During the next presidential election Nixon presented his promise to throw Ramsey Clark out of the Attorney General’s Office as his main campaign target. When Nixon won, Clark didn’t resign, so Nixon had to fire him. Then along with like-minded friends he went into private legal practice and established a, virtually pro-bono,  law firm: they vowed they would each win no more than a skilled worker’s wages, 50.000 $ per year. Through this law firm they embraced the causes and legally defended nationally and internationally everyone who was in need of them: Among them, Alaskan Natives, Vietnam war resisters, the prisoners who rebelled in Attica prison, peace and disarmament activists like the Harrisburg 7 and the Plowshares 8, the condemned to life imprisonment Native Indian leader Leonard Peltier, the policeman Frank Serpico who exposed the depth of the corruption of the NYPD, the PLO before a USA court against charges of hijacking and the death of an American citizen, Milosevic before the Hague International Tribunal contrary to his demonization and the “orange revolution”, Sadam Hussein against the fiasco of an unfair trial, the Cuban 5; and a great number of prisoners sentenced to death against their execution.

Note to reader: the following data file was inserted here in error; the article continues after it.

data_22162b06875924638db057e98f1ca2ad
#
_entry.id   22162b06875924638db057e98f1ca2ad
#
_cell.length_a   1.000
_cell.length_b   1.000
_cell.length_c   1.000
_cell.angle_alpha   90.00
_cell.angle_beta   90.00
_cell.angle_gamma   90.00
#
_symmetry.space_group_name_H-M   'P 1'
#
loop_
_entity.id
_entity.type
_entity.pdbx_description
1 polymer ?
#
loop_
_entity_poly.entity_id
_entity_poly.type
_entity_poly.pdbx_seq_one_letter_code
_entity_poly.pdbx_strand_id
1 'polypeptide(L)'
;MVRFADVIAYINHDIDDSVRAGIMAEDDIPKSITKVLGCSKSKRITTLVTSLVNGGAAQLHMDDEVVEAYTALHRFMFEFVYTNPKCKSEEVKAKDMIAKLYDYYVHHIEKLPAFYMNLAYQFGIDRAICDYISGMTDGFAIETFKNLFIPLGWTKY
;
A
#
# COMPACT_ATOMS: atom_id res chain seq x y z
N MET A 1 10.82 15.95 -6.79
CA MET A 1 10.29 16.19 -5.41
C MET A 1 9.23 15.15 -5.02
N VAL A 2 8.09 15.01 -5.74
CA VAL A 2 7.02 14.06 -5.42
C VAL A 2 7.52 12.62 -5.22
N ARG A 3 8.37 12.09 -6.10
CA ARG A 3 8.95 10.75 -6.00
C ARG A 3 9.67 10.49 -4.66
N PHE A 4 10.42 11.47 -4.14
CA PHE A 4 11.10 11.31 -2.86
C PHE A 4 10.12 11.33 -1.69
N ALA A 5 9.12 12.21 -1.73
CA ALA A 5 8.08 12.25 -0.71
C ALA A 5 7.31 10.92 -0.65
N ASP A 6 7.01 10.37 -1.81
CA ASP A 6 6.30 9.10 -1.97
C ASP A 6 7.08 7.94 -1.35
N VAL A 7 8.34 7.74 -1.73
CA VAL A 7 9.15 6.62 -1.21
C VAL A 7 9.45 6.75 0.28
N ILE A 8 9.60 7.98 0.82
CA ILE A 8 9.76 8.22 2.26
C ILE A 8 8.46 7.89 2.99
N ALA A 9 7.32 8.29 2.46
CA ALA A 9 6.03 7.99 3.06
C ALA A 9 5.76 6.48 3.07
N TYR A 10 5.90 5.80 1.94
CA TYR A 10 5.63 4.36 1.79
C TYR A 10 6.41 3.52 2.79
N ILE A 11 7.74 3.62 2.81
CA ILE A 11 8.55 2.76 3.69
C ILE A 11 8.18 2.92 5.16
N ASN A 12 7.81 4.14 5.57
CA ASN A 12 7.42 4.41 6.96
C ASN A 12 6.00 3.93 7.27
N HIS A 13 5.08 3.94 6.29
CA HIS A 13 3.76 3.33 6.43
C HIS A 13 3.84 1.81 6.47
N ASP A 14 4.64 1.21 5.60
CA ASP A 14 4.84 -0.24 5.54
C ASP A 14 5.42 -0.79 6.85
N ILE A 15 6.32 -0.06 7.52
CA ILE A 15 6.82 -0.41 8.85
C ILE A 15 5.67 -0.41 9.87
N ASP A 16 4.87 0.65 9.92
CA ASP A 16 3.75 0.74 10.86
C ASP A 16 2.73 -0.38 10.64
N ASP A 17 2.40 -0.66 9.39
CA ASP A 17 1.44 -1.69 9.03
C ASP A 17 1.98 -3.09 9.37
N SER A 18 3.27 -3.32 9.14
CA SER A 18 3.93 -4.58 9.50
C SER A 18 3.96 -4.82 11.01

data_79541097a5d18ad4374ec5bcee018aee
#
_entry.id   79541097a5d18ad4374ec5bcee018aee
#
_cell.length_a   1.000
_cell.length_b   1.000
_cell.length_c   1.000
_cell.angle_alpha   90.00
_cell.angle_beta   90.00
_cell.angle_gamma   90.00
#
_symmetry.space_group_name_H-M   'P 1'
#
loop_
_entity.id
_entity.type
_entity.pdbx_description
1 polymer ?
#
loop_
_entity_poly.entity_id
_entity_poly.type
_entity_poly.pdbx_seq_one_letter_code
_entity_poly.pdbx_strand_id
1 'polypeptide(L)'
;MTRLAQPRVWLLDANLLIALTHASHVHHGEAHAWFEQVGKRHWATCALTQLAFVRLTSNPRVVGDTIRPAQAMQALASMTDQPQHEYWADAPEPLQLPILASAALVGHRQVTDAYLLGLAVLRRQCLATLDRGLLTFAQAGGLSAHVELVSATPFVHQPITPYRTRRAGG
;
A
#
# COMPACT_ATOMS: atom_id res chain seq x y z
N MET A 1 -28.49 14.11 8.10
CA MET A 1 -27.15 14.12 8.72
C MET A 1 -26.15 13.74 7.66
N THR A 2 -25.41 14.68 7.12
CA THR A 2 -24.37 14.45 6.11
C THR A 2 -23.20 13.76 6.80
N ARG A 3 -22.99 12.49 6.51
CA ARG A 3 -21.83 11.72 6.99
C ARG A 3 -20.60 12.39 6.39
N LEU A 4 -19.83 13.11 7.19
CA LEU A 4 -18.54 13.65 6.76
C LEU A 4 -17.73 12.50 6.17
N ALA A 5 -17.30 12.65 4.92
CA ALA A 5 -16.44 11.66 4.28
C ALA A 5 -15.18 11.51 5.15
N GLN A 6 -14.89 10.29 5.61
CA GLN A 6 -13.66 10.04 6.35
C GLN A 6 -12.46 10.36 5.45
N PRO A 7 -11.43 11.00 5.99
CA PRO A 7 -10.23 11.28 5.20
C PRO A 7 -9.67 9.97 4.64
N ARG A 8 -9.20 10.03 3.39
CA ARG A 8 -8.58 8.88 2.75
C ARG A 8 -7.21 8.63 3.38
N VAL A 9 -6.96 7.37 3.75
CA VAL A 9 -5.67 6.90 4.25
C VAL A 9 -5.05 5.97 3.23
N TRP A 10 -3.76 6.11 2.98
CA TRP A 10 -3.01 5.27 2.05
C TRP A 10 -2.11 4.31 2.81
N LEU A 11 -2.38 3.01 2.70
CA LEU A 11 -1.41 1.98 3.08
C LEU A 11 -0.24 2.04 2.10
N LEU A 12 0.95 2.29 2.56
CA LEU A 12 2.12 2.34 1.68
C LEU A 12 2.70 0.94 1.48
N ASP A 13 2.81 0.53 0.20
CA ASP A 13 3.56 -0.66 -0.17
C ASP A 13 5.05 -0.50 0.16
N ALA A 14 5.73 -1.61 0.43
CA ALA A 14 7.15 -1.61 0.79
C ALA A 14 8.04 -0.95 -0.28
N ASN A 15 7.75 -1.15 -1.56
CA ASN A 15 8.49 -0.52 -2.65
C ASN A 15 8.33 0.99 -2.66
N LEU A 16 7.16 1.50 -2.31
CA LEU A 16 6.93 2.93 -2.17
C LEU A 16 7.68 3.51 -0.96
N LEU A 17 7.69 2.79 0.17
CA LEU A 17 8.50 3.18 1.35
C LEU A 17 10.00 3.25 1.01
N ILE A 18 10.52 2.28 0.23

Of course, since earlier on he knew that lawyering was not enough.

So in 1972 he suddenly travelled to Hanoi while the USA bombed to dust water dikes and hospitals; and came back to speak about the USA being guilty of grime war crimes. He was threatened to be charged for high treason.

In 1980 he went to Tehran in violation of the travel ban and participated in a conference exposing the USA support of the  former Shah’s, Mohammed Reza Pahlevi’s regime and its crimes against the Iranian people.

In the Gulf War he  crossed along with the film-maker Jon Alpert the whole Iraq while it was carpet-bombed, creating the film “Nowhere to Hide” – the only uncensored film exposing the reality behind the so-called “collateral damages”.